Elizabeth Warren’s avowed Native American heritage — which the candidate rarely if ever discusses on the campaign trail — was once touted by embattled Harvard Law School officials who cited her claim as proof of their faculty’s diversity.
Warren’s claim, which surfaced yesterday after a Herald inquiry, put the candidate in an awkward position as campaign aides last night scrambled but failed to produce documents proving her family lineage. Aides said the tales of Warren’s Cherokee and Delaware tribe ancestors have been passed down through family lore.
“Like most Americans, Elizabeth learned of her heritage through conversations with her grandparents, her parents, and her aunts and uncles,” said Warren’s strategist Kyle Sullivan.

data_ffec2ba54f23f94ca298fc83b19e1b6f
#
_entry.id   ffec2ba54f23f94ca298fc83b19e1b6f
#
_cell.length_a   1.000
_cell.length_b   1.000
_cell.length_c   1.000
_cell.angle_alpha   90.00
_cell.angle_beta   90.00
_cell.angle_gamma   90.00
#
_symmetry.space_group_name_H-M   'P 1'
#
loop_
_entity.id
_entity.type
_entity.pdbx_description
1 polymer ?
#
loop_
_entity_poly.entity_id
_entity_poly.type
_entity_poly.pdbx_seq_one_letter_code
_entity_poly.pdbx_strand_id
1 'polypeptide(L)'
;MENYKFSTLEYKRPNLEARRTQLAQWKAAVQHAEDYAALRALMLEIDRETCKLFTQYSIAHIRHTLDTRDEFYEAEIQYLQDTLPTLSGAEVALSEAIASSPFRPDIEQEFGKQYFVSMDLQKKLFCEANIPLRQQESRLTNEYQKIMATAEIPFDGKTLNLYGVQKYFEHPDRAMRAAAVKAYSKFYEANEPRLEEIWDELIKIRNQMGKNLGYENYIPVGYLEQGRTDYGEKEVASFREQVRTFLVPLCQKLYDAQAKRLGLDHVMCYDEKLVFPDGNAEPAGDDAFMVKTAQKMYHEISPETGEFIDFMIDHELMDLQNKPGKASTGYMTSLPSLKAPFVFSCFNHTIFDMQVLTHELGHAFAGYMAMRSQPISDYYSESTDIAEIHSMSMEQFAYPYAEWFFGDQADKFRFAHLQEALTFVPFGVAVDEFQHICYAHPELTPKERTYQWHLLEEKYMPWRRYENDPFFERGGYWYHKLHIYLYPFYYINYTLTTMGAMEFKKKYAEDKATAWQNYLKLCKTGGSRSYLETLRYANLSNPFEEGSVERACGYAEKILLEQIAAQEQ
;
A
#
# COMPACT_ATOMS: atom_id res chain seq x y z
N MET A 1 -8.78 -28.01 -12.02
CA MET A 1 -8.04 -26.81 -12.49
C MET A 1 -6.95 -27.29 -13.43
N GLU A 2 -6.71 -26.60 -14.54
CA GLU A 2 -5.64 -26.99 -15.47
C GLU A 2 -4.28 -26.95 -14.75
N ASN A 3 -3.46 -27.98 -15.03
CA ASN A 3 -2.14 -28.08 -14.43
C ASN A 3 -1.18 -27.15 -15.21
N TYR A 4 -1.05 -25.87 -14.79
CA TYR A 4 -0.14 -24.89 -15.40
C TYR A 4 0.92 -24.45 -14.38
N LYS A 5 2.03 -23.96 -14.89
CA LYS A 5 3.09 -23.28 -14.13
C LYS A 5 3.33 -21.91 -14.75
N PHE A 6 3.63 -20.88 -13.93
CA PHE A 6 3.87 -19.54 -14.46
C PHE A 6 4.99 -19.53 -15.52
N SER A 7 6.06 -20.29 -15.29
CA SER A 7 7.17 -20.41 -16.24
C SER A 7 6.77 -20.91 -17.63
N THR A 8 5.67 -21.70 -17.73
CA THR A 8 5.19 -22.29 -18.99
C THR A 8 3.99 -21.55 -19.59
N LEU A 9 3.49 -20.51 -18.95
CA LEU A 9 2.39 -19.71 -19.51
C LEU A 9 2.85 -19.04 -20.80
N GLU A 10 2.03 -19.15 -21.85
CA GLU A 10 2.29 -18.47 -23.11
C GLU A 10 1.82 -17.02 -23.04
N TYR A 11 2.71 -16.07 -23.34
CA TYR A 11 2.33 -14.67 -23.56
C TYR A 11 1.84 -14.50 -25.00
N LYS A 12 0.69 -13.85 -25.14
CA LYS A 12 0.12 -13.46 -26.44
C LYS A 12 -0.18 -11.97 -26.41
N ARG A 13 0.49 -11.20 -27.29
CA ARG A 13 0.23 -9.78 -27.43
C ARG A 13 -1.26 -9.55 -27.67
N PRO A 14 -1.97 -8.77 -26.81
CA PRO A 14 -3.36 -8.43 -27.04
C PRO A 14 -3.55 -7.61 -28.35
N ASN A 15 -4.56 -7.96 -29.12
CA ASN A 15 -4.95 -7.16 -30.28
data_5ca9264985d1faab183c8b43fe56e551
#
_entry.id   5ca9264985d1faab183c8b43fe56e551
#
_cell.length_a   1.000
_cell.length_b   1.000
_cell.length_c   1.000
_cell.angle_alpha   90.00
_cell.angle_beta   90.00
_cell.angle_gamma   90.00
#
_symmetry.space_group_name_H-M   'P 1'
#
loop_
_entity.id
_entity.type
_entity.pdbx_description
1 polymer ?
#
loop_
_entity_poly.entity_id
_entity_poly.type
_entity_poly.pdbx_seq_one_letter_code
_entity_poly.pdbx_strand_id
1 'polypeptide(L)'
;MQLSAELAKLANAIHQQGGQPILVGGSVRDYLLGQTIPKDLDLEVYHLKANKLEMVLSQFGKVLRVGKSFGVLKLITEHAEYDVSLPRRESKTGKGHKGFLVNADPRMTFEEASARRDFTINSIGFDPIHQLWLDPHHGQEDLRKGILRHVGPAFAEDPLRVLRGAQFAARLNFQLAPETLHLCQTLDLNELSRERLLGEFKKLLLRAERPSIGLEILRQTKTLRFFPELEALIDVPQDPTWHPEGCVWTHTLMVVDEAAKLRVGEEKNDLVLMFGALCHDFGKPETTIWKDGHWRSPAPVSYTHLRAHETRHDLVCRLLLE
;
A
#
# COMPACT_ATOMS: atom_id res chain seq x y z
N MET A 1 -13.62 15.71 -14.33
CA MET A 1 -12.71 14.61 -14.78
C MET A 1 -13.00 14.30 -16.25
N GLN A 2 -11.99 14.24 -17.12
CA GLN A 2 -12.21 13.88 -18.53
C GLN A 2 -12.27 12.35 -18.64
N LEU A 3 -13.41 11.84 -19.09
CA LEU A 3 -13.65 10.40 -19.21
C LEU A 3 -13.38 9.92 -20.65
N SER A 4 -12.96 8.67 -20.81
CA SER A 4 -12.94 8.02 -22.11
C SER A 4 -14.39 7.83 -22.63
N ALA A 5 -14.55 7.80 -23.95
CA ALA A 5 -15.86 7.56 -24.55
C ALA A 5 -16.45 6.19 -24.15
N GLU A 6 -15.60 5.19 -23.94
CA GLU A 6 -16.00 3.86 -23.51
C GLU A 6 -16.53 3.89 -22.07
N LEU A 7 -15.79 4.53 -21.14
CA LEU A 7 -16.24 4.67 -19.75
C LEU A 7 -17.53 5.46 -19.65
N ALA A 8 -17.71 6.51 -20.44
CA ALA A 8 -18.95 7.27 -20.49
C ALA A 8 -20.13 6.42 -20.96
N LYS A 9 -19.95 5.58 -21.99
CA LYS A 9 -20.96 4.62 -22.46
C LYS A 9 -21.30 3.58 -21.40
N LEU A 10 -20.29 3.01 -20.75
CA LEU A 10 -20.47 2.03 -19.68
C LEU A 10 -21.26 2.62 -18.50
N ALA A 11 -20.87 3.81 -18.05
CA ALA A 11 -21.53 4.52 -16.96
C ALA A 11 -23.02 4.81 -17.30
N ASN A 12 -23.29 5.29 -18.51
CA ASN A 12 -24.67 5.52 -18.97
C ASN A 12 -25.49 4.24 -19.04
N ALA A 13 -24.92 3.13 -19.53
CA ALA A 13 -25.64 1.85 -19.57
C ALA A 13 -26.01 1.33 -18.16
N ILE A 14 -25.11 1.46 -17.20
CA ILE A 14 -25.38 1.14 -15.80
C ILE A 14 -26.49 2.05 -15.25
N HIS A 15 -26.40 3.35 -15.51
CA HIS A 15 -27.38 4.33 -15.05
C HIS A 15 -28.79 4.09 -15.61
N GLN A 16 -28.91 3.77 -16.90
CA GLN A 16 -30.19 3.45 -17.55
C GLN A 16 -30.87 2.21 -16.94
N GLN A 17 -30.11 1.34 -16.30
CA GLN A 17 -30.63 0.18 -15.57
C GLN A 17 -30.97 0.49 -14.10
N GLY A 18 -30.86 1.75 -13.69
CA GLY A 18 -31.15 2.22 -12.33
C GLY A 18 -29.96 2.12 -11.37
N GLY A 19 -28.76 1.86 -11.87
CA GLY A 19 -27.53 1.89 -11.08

The Ivy League law school prominently touted Warren’s Native American background, however, in an effort to bolster their diversity hiring record in the ’90s as the school came under heavy fire for a faculty that was then predominantly white and male.
“Of 71 current Law School professors and assistant professors, 11 are women, five are black, one is Native American and one is Hispanic,” The Harvard Crimson quotes then-Law School spokesman Mike Chmura as saying in a 1996 article. The Crimson added that 83 percent of the Law School’s students believed the number of minority women on staff was inadequate.
“Although the conventional wisdom among students and faculty is that the Law School faculty includes no minority women, Chmura said professor of law Elizabeth Warren is Native American,” the Crimson wrote.
The Crimson noted Warren’s heritage again in 1998 when Lani Guinier became the first black woman tenured at the law school, mentioning that Warren was “the first woman with a minority background to be tenured.”
Lani Guinier? Oof.